Interconnected VoIP Providers Required to Report Outages
As we’ve discussed, today the FCC adopted rules to require interconnected VoIP providers to report network outages to the FCC. The text of the FCC’s order has not been released, but the order adopts a much narrower outage reporting requirement than originally proposed. Under the new rules, interconnected VoIP providers will be required to report “hard” outages -- inabilities to complete calls -- that meet thresholds also applicable to traditional telecom services. This decision continues the trend to treat interconnected VoIP the same as traditional TDM voice services, at least with respect to its obligations.
According to the Public Notice, the Report and Order “means that interconnected VoIP service providers will be obligated to report significant service outages to the FCC.” The Public Notice also promises that the Report and Order “defines outage reporting for interconnected VoIP service, establishes reporting criteria and thresholds, and discusses how the reporting process should work, what information should be reported, and confidential treatment of the outage reports.” Details on these obligations will not be available until the text of the order is released.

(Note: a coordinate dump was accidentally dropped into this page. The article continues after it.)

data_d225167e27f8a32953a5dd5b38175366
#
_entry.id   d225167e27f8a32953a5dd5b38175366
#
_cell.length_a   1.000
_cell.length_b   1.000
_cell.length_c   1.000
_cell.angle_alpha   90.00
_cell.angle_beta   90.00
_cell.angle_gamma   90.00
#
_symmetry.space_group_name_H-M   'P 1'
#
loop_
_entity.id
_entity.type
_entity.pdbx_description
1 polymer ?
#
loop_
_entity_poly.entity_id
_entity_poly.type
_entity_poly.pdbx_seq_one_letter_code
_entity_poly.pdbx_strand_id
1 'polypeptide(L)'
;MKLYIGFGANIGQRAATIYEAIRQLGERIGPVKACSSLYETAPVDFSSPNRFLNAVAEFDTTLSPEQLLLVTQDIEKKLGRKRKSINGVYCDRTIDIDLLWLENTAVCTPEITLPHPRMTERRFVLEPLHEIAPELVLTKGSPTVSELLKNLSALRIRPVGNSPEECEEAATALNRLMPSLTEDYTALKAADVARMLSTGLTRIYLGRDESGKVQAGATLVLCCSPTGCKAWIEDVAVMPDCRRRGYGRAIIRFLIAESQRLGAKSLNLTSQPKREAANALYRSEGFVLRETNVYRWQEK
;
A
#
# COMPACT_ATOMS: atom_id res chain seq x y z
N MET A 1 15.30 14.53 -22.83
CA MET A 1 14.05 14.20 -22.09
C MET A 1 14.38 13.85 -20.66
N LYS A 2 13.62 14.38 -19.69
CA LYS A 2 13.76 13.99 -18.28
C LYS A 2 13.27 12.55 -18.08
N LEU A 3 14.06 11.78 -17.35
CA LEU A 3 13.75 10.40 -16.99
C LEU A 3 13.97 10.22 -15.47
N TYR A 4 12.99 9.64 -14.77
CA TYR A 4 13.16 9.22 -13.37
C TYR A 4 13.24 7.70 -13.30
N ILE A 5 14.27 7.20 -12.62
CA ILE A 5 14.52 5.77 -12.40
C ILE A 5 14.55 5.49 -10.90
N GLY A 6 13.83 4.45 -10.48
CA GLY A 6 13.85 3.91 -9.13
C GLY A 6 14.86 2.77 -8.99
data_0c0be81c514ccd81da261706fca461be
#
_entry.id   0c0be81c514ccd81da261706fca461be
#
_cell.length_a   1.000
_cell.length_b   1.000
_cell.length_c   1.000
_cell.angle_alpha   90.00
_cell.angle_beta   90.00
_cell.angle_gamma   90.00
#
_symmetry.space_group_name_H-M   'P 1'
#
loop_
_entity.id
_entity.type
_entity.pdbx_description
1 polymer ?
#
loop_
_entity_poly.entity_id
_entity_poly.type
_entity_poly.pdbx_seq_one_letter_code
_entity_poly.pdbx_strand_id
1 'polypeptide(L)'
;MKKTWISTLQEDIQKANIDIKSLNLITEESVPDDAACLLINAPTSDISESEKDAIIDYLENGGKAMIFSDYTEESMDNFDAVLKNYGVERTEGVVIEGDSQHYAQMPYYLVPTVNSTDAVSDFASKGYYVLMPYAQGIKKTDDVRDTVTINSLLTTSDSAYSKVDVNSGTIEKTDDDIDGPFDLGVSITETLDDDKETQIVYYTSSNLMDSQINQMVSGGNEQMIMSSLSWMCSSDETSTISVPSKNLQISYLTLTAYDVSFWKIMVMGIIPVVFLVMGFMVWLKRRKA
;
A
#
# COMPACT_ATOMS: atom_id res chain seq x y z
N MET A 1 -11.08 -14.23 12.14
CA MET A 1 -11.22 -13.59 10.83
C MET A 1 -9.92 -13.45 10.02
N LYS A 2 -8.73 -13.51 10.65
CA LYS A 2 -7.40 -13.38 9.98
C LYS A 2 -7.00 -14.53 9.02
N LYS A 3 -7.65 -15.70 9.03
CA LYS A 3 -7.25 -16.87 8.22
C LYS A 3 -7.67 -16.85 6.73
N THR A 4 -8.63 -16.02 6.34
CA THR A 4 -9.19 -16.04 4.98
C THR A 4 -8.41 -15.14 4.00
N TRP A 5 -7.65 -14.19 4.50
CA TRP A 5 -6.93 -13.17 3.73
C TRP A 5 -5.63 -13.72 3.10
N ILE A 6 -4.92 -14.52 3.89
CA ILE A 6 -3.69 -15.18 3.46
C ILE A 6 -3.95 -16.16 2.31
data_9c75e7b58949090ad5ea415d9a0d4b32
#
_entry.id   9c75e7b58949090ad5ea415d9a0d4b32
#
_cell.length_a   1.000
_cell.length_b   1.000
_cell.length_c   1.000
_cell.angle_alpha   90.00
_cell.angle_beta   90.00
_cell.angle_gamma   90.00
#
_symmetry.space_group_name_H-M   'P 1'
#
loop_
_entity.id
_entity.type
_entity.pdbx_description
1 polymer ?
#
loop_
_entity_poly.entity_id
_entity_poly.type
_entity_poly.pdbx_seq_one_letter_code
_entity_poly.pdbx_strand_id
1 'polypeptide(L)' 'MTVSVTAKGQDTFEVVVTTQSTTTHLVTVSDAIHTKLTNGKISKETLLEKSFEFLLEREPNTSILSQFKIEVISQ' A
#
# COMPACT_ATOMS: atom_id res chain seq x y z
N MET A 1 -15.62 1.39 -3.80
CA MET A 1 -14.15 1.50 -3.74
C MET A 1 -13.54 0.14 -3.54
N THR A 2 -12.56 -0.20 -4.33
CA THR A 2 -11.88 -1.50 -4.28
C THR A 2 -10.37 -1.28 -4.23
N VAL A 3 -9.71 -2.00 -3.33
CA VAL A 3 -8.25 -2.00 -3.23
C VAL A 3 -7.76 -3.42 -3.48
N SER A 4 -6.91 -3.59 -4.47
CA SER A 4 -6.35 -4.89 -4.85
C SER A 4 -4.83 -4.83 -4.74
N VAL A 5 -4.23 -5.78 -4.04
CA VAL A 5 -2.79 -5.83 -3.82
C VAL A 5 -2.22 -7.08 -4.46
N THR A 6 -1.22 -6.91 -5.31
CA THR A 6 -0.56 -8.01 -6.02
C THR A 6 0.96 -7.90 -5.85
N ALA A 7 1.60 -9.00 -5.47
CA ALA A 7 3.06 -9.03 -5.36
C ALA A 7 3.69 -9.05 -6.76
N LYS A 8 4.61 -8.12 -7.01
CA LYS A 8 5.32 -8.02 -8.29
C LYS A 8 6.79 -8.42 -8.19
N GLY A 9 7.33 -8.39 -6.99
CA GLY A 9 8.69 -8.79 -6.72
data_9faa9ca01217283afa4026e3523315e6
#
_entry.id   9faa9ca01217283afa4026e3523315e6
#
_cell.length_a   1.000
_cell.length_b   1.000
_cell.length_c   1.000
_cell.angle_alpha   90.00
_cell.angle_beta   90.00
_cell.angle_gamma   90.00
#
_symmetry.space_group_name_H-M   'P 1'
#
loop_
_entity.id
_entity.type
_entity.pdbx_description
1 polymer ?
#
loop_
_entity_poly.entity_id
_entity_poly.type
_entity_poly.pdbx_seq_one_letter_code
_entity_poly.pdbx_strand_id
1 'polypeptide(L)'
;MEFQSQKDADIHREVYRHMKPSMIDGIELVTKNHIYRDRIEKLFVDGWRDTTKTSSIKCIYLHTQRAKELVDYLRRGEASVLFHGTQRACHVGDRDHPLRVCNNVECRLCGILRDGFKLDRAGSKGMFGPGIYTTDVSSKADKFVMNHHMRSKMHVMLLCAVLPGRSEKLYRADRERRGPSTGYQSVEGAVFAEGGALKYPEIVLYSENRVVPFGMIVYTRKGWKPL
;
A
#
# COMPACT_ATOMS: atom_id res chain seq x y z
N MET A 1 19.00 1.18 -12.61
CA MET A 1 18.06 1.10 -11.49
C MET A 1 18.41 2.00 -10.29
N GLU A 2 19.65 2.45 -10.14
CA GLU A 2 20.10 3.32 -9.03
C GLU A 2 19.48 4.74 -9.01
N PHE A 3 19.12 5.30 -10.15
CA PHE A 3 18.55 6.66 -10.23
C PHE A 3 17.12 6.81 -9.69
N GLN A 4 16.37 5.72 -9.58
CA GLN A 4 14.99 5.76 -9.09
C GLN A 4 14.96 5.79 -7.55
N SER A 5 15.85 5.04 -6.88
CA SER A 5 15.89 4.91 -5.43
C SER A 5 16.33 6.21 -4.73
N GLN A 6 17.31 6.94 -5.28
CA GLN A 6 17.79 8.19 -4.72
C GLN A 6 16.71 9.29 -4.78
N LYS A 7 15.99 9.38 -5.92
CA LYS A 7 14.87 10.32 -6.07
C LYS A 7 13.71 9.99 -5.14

Importantly, the FCC also significantly narrowed the scope of the rules that it initially proposed. The FCC deferred action on a number of questions, including the possibility of setting thresholds for reporting outages of broadband Internet service, and measurements for outages of both interconnected VoIP and broadband Internet services based on performance degradation, as opposed to complete service outage.
Significant Enforcement Penalties May Apply. Meanwhile, interconnected VoIP providers should take note of these rules. In the past, the FCC has set significant fines for failing to file the required outage reports. It has proposed a base forfeiture of $40,000 for failing to file the Electronic Notification, $20,000 for failing to file the subsequent Outage Reports and $25,000 for filing incomplete or inaccurate reports. Presumably, the same fines will apply, but only after the VoIP provider first receives a citation.